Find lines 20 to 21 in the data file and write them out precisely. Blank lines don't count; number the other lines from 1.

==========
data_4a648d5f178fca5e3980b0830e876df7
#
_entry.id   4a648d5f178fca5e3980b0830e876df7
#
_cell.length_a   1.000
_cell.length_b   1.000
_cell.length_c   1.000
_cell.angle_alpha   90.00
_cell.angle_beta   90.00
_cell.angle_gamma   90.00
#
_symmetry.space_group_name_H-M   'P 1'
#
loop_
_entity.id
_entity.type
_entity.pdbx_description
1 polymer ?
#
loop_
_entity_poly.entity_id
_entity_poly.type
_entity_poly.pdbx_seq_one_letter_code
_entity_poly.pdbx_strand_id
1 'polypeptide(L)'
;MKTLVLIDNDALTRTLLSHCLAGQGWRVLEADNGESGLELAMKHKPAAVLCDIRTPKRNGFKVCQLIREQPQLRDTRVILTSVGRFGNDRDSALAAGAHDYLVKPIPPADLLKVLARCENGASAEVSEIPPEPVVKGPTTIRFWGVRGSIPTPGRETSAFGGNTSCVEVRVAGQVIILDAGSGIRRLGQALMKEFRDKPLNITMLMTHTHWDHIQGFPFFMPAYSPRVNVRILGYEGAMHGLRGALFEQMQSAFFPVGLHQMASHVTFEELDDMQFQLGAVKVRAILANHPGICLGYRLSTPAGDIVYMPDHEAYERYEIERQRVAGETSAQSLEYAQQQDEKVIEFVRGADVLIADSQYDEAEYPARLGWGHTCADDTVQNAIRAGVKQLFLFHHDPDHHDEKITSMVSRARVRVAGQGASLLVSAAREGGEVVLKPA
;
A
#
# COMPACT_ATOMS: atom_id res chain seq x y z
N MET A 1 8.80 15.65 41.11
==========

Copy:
loop_
_entity_poly.entity_id